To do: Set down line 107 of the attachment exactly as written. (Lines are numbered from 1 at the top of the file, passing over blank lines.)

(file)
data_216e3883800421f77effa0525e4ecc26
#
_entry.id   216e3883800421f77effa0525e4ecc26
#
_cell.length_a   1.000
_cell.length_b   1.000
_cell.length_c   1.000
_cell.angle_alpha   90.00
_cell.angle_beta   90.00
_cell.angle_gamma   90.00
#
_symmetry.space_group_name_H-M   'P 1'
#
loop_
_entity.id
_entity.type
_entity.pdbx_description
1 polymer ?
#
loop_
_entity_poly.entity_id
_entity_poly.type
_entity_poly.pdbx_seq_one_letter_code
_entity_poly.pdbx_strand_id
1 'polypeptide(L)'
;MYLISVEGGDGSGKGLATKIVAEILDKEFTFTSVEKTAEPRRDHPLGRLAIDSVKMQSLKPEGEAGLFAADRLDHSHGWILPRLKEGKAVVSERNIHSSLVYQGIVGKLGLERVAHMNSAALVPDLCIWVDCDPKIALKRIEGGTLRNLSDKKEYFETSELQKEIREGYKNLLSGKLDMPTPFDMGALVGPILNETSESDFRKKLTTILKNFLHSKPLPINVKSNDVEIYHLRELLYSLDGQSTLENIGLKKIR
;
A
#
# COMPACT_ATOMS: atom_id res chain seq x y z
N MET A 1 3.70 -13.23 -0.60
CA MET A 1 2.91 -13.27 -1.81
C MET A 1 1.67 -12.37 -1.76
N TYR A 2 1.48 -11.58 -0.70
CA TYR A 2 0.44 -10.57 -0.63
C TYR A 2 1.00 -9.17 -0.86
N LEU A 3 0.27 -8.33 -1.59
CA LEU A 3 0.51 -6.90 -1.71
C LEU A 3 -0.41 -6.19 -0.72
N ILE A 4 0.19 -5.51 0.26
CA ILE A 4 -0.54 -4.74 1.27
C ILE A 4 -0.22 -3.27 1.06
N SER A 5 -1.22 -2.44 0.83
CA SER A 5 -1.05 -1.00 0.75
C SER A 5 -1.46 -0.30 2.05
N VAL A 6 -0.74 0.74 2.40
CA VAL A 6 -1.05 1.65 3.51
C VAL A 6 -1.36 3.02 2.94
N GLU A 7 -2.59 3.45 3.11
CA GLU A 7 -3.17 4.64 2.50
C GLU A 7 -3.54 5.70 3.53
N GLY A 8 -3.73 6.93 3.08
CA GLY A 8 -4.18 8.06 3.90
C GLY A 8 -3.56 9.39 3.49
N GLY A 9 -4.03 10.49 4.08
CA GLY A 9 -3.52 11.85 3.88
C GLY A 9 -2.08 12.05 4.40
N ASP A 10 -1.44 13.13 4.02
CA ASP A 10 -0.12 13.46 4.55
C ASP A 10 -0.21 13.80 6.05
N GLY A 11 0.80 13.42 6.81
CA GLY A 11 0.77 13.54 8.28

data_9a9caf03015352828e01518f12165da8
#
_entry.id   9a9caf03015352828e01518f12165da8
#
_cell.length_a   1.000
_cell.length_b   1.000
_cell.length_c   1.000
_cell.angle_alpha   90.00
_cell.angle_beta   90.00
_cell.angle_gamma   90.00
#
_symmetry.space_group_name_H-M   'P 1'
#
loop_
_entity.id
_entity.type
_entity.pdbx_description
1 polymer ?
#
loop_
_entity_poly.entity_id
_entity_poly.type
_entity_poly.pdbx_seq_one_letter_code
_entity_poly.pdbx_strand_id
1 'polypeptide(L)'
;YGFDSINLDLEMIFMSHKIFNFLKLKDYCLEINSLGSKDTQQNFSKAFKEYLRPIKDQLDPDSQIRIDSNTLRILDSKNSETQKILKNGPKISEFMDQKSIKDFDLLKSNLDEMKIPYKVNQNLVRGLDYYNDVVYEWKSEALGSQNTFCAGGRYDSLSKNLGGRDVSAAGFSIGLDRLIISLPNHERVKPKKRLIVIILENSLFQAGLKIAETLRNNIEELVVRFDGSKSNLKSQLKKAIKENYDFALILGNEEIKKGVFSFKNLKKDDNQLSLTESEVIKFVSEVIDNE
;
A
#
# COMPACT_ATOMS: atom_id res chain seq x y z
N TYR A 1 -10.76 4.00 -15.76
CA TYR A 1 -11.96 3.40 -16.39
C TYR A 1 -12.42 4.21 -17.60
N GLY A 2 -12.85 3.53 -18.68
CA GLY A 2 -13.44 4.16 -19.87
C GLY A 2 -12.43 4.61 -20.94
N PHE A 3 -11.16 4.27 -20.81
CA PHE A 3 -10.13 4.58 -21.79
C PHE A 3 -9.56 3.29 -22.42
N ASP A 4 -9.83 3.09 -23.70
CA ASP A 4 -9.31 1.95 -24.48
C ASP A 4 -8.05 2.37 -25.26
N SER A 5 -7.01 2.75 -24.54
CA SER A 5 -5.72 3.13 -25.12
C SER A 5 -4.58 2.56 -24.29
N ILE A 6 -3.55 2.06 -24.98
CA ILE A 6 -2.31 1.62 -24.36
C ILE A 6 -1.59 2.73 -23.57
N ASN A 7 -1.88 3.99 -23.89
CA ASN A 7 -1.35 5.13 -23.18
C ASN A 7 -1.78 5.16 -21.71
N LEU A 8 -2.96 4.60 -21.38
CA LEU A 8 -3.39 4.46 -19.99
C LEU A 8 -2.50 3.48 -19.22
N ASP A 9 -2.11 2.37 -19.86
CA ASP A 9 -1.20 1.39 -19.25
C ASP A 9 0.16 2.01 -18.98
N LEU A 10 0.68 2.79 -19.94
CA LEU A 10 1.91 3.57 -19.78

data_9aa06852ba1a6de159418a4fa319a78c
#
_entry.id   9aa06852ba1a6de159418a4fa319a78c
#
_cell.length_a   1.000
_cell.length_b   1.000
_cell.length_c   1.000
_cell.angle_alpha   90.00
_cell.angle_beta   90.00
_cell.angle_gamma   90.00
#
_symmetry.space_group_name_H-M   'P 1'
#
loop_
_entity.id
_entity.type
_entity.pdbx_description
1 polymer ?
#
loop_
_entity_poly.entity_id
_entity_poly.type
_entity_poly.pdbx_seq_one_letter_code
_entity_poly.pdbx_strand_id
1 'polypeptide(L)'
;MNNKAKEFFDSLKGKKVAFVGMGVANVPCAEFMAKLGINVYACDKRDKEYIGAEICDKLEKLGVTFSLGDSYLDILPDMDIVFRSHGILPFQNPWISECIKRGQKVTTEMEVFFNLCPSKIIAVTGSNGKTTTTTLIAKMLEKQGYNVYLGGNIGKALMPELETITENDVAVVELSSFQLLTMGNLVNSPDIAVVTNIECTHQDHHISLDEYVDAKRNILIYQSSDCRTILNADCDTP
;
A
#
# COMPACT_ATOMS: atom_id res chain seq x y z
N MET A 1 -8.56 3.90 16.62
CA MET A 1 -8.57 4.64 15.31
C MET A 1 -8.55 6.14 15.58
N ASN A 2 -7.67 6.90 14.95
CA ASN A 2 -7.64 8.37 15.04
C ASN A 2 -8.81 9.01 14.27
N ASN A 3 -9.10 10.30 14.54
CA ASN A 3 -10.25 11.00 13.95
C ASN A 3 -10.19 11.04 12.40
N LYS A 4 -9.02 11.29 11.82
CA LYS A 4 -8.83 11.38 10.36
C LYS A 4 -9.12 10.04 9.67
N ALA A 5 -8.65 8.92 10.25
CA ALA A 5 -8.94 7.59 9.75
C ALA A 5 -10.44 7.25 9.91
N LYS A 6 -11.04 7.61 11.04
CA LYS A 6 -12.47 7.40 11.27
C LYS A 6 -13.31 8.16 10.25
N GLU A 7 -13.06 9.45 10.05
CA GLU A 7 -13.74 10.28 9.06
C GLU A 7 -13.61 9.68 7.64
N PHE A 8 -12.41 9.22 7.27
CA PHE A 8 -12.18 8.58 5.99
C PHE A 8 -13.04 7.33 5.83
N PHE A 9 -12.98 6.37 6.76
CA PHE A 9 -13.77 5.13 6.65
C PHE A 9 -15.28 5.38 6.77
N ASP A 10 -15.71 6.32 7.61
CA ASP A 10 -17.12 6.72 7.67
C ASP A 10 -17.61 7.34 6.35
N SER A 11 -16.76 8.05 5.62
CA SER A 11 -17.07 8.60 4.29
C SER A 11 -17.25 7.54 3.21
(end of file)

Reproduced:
C SER A 5 -4.58 2.56 -24.29